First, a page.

Here are some things to consider when determining how much you can afford…
Household annual income Is it steady? Are you expecting it to change in the near future and if so, could this impact your ability to make your monthly mortgage payment? Calculator>
Down payment The size of your down payment will affect the size of mortgage you can afford.
Debt The lower your debt, the more money you’ll likely have to put towards your mortgage. Your debt level will also determine how much mortgage you can qualify for.
Amortization period This means the total length of time it’ll take you to pay off your mortgage. The longer you take to pay it off, the more interest you’re going to pay. Typically a mortgage can be amortized over a 25-year period. If you want to pay your mortgage off quicker, with less interest, you can choose to pay bi-weekly or weekly, instead of monthly.
This table shows the amortization schedule for the beginning and end of a $300,000 Mortgage. This is a 25 year loan charging 3% interest (with monthly payments).
Closing costs These are one-time legal and administrative fees associated with buying your new home. These fees are generally provided to the homebuyer for payment three days before the home purchase is finalized. You should try to set aside roughly 3% of your purchase price to cover closing costs. Understanding each one of the following closing costs will help you budget accordingly and will lead to a more comfortable home buying experience.
Legal fees These are lawyer/notary fees and disbursements that you’re responsible for paying during the purchase process. Your lawyer or notary should be involved in the purchase process as early as possible because they will act on your behalf during the purchase and mortgaging of the property, and can give you good insights and advice.
Title Insurance Your property’s title provides legal proof that you are its owner. Title insurance protects you as a homeowner against any challenges that may arise with the ownership of your home such as fraud, survey errors, encroachment issues or existing undisclosed liens.
Pre-paid property tax & utility adjustments You will be required to reimburse the seller of the home for any property taxes or utility bills that they have prepaid for in advance (e.g. If the seller prepaid 3 months of property taxes, you will be required to reimburse them for this amount).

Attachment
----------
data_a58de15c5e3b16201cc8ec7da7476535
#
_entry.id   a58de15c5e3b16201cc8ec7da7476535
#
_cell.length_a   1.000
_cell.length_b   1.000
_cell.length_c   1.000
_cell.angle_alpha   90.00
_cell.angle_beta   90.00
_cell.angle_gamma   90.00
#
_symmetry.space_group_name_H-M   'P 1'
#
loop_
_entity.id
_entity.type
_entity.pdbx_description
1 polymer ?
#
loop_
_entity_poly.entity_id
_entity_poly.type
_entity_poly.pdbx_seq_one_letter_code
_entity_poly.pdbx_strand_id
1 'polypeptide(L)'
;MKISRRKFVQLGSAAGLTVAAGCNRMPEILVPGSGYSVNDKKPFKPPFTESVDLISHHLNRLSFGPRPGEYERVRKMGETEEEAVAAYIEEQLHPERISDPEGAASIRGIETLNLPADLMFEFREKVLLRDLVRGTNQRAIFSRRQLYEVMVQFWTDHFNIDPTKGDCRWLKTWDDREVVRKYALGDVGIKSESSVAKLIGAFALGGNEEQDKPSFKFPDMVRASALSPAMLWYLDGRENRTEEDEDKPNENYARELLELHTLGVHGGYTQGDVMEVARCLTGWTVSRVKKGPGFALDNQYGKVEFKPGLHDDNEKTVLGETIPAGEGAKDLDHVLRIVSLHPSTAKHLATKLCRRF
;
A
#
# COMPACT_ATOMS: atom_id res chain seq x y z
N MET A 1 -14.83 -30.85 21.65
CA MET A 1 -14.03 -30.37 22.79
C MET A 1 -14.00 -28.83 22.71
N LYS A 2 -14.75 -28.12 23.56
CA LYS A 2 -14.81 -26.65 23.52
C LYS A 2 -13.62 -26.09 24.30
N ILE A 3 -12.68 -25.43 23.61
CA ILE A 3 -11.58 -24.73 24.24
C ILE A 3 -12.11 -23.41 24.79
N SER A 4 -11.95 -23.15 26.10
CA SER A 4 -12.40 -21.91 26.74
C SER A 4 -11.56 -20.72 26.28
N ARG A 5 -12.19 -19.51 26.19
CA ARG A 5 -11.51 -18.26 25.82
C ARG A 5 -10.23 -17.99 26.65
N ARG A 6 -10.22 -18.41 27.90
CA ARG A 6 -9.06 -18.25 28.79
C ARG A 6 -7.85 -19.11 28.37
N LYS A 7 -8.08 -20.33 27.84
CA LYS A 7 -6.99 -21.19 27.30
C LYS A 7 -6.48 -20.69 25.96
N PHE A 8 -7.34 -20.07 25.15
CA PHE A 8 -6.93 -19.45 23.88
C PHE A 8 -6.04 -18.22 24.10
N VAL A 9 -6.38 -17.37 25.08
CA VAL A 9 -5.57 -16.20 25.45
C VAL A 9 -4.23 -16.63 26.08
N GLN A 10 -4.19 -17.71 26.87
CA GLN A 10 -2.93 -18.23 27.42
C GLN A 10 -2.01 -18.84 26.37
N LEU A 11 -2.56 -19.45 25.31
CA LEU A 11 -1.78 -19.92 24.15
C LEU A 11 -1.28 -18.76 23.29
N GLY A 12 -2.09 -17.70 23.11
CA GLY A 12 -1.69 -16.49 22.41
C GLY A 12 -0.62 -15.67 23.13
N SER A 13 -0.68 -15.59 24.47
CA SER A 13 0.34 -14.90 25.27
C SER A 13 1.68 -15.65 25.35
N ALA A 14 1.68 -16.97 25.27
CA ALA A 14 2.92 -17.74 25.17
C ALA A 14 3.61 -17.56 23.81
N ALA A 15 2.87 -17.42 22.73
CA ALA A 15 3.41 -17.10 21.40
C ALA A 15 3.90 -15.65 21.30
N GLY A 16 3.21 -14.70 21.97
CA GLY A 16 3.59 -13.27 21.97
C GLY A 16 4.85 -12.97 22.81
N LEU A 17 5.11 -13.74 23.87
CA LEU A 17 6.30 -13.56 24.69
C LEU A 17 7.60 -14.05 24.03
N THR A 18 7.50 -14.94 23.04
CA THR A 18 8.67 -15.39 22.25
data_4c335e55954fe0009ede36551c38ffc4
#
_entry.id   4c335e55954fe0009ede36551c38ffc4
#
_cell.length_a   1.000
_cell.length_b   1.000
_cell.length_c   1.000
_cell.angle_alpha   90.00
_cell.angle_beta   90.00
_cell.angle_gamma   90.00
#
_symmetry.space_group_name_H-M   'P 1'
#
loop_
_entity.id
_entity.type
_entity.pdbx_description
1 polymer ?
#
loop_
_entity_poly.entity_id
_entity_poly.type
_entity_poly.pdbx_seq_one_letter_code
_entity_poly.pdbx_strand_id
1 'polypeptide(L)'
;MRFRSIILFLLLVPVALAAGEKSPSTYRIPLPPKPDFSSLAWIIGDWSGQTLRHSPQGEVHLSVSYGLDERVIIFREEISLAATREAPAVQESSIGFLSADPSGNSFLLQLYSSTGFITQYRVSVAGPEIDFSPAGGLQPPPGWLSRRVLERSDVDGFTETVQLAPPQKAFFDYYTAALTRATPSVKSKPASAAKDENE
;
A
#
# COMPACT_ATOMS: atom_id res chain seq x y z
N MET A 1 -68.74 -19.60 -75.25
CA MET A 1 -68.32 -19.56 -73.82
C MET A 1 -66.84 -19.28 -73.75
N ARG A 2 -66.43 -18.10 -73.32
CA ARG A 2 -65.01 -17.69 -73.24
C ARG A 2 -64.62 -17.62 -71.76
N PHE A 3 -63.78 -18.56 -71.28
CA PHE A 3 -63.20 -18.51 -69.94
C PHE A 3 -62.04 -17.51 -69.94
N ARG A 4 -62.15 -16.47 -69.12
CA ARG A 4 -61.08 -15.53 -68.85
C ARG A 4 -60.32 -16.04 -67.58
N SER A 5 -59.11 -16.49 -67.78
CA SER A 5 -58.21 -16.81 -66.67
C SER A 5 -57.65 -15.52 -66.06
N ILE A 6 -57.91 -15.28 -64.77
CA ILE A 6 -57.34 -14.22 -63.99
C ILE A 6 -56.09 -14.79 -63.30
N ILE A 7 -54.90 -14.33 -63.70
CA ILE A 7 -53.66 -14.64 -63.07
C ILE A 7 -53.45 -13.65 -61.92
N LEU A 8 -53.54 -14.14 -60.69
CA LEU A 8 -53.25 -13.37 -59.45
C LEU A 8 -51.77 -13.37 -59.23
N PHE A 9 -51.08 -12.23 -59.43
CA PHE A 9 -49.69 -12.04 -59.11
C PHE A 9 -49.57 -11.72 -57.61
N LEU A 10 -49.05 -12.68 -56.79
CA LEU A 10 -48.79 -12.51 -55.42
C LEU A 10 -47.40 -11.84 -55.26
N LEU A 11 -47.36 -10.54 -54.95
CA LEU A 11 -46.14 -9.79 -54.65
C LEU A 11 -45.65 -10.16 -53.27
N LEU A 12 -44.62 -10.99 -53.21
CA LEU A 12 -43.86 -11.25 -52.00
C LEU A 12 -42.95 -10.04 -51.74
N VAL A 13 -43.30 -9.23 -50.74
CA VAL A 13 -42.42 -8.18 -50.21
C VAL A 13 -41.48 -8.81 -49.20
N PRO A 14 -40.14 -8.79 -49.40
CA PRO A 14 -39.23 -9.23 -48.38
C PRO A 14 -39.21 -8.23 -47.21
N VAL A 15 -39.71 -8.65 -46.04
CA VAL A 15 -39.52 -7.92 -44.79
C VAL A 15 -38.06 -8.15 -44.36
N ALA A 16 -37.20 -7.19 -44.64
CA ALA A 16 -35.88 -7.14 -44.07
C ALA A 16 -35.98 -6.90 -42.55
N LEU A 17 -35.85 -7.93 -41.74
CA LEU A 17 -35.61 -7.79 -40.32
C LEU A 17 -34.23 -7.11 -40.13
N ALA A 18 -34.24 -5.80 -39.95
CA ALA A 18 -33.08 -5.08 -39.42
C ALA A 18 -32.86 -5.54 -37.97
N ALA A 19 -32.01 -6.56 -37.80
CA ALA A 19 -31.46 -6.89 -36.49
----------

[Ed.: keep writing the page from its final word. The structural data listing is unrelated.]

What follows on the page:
Upgrade fees These fees are usually paid at closing or added into your mortgage. When upgrades are chosen, a 25% deposit is required. Upgrades consist of things such as granite kitchen countertops, hardwood flooring, and coffered ceilings. These fees are usually paid in cash or added to the mortgage proceeds because they increase the purchase price of the home.
Property/fire insurance Your mortgage lender may require proof of property/fire insurance that covers the replacement value of your home and its contents.
Typical housing costs When purchasing a new home, there will always be additional costs you should consider when making a monthly budget. Things like…
Your property tax is a levy that you as an owner are required to pay to the governing authority of the jurisdiction in which your property is located. It is usually paid to your municipality (Town of Whitby, for example). You can pay your property tax online, over the telephone, through mail, or in person with most financial institutions.
Your friends, family and neighbours will be able to give you an idea of how much you can expect to pay.
These rates can vary significantly depending on a number of factors such as the size of your family, frequency of usage and municipality. Asking friends or family with similar size homes will help.
Homeowners must also budget for ongoing maintenance and repairs that their home may require over the years. Things like painting, caulking, eavestrough cleaning, etc. If you’re purchasing a condo townhome or condominium unit, you will also have to pay for condo maintenance fees that may cover grass cutting and snow removal.
Mortgage life insurance
(OPTIONAL). This insurance protects your family from paying your mortgage if you become ill or get into an accident. Your mortgage life insurance can help pay your mortgage principal amount, accrued interest, or any balances left in your tax account. This coverage is a flexible and low-cost way to protect one of your largest financial obligations.
This includes loans, car payments, credit card debt, gas, TV, Internet, cell phone, child care, groceries, retirements savings, etc. These are costs that every homeowner must budget for in addition to their mortgage.